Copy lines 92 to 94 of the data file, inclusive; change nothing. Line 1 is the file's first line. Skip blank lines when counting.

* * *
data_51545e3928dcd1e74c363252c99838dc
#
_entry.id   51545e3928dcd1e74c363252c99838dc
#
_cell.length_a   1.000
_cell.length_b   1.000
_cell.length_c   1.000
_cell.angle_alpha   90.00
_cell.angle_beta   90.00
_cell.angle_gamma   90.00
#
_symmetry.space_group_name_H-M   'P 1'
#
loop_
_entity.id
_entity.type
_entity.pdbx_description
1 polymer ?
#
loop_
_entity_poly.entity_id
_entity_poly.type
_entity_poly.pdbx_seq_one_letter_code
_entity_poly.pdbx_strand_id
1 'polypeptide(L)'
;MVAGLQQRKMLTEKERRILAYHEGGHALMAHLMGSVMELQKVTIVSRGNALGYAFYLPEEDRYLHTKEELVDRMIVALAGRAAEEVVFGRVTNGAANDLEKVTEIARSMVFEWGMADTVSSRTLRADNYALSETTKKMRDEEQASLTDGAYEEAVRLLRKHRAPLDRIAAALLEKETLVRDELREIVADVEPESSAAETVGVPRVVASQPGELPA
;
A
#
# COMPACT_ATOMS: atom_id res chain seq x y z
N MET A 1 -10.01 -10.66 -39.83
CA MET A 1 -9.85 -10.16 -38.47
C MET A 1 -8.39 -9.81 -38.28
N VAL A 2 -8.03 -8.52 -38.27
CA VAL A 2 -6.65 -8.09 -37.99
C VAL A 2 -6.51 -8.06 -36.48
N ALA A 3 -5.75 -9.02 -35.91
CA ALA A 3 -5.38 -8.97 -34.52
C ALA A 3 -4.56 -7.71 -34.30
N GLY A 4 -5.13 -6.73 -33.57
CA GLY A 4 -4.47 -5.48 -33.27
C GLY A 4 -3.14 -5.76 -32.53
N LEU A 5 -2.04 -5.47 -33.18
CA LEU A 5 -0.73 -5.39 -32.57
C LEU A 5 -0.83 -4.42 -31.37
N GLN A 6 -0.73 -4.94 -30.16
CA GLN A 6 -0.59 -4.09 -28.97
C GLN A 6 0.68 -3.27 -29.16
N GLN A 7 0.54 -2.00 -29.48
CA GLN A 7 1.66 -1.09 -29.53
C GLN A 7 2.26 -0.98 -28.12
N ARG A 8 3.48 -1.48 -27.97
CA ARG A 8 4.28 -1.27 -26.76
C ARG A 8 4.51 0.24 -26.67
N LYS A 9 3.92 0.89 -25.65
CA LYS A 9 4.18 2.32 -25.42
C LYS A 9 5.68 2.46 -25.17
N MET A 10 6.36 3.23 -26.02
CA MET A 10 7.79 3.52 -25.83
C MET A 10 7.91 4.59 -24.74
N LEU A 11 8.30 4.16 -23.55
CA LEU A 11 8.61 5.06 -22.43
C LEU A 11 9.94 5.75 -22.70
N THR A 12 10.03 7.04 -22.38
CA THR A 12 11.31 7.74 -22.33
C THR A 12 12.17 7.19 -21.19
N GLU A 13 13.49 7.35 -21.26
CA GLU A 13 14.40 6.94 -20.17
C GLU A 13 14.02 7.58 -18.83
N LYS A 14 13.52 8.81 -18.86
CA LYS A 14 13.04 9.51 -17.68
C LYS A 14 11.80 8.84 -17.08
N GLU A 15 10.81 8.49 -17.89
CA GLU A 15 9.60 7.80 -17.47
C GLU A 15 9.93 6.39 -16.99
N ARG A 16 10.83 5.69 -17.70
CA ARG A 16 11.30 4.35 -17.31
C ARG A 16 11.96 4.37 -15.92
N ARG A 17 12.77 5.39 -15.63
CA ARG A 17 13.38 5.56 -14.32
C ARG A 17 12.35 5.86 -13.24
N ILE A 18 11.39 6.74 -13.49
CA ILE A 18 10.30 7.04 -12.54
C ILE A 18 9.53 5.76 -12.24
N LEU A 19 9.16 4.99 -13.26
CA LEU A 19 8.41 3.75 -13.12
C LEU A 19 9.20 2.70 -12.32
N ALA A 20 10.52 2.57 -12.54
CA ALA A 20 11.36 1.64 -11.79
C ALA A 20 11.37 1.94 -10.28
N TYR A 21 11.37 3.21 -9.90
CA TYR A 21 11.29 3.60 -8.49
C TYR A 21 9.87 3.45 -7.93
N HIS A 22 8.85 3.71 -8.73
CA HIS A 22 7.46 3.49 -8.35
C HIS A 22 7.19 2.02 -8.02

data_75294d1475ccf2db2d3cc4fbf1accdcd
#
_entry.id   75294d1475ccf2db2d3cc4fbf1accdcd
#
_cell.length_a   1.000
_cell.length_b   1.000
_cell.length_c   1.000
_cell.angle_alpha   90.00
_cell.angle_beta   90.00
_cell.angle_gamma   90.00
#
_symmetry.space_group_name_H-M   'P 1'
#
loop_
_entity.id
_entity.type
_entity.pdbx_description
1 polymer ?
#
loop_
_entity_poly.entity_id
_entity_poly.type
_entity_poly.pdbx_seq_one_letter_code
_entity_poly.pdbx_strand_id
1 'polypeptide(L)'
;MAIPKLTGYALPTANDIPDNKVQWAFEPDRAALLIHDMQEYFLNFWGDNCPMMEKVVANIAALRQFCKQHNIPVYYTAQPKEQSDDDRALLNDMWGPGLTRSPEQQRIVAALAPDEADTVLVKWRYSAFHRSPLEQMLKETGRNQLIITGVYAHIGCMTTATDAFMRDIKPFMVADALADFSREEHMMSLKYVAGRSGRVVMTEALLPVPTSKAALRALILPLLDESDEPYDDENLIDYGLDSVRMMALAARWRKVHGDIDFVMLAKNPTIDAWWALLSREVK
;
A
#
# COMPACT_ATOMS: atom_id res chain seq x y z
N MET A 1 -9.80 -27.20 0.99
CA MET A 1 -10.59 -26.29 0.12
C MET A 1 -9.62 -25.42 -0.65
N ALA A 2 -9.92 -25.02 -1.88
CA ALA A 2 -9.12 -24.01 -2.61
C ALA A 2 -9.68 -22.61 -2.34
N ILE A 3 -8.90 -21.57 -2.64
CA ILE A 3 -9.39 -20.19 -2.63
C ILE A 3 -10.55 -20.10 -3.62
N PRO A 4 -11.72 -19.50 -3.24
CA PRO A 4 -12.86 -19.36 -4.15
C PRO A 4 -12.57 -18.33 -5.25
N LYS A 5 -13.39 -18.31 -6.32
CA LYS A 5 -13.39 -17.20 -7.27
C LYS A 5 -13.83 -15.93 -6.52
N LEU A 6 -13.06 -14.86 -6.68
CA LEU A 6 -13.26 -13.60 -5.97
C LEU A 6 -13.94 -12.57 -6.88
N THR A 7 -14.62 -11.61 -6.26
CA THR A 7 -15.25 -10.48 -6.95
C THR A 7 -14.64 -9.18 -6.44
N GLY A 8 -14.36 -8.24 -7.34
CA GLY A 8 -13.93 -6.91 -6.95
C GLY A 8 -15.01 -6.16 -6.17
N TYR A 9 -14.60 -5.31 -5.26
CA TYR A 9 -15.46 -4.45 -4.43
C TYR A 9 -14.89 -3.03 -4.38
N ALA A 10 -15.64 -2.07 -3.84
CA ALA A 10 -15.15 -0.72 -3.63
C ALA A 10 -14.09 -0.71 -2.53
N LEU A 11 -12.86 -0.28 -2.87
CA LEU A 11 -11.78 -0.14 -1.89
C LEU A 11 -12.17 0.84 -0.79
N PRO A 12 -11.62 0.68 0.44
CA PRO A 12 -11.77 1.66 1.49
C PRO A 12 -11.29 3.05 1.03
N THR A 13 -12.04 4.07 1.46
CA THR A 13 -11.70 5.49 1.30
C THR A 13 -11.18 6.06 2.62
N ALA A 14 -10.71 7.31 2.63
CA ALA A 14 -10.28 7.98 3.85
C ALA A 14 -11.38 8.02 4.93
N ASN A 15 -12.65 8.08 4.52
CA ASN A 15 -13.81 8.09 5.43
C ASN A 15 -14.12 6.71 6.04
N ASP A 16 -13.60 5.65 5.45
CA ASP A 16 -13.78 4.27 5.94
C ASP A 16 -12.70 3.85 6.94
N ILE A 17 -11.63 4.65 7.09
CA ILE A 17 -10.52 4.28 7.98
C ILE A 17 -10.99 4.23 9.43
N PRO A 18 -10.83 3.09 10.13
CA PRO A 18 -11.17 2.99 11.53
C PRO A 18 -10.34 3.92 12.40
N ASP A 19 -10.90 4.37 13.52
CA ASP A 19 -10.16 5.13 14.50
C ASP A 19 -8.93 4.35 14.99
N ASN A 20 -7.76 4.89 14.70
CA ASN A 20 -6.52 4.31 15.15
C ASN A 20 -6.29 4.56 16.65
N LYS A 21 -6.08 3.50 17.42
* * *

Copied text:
CA TYR A 21 11.29 3.60 -8.49
C TYR A 21 9.87 3.45 -7.93
N HIS A 22 8.85 3.71 -8.73